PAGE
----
Although McDowell would not address all of the specific claims in the lawsuit, she called them “categorically untrue” and said “they will be addressed in the proper format. In time, everybody will know the truth.”

The internecine bickering, which has now found its way into mass media, reveal hairline cracks that have gradually become craters in the esteemed sisterhood. At the center of it all – finances, which have been an ongoing problem. AKA currently has “a budget of nearly $14 million and is comprised of more than 260,000 members in more than 950 chapters worldwide,” according to McKinzie’s statement.

In her previous position as vice president, McKinzie had sued the organization for suspending her in a squabble over expenses. She is now faced with suits from another member, Joy Elaine Daley of Newburgh, N.Y., seeking reinstatement after being suspended over a financial dispute and unauthorized use of sorority stationery.  And another member, Dr. Pamela Redden of Cleveland, Ohio, filed suit against McKinzie and the organization earlier this year over “concocted financial hazing,”  which Redden says was actually retaliation for questioning McKinzie’s expenditures at the centennial meeting.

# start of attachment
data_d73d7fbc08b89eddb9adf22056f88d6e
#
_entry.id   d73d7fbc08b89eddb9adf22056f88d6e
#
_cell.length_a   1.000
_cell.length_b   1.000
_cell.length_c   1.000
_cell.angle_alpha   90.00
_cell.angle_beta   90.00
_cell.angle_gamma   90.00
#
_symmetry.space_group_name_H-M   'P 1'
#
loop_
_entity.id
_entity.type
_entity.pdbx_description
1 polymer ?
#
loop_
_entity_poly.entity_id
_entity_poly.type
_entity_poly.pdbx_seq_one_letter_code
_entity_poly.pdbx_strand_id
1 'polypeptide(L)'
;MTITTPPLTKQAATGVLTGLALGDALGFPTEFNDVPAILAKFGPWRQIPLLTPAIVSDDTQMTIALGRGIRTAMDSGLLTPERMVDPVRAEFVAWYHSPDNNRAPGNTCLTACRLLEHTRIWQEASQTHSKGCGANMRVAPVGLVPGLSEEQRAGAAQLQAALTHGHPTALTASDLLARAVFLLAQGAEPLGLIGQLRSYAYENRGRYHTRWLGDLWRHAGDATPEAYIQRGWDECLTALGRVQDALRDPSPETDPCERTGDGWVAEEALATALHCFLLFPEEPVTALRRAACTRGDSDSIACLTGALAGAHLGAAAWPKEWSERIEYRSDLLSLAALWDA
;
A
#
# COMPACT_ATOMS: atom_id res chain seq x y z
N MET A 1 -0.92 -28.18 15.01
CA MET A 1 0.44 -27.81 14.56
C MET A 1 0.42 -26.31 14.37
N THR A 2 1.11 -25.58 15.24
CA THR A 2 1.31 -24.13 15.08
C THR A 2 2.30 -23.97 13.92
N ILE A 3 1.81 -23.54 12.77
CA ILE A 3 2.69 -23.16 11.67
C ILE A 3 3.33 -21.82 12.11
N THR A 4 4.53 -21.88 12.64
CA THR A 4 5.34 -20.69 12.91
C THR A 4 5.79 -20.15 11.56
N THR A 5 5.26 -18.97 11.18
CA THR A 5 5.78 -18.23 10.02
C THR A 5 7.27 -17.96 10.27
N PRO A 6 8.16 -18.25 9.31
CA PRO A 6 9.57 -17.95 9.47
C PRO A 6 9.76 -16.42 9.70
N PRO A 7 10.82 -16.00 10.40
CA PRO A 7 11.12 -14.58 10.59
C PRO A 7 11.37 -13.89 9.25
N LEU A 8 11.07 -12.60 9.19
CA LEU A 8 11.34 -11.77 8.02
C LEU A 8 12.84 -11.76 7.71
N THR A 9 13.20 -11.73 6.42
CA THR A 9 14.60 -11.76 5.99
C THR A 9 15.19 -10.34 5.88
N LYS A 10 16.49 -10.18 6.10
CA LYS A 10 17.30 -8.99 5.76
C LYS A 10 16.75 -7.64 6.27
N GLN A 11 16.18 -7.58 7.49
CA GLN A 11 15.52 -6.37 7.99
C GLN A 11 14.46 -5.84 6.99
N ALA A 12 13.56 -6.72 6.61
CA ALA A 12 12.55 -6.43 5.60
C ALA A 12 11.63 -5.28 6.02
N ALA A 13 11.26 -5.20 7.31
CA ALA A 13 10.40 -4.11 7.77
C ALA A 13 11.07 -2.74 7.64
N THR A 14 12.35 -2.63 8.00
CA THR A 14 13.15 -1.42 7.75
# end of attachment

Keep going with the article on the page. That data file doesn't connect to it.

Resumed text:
Altogether the organization’s various legal battles have cost members $500,000 since 2008, according to the eight plaintiffs in the June lawsuit.

Apparently more will be spent fighting this latest battle.  â€śTraditionally, we don’t spread our business around,” McDowell says, “but we intend to vigorously fight this and to move forward.”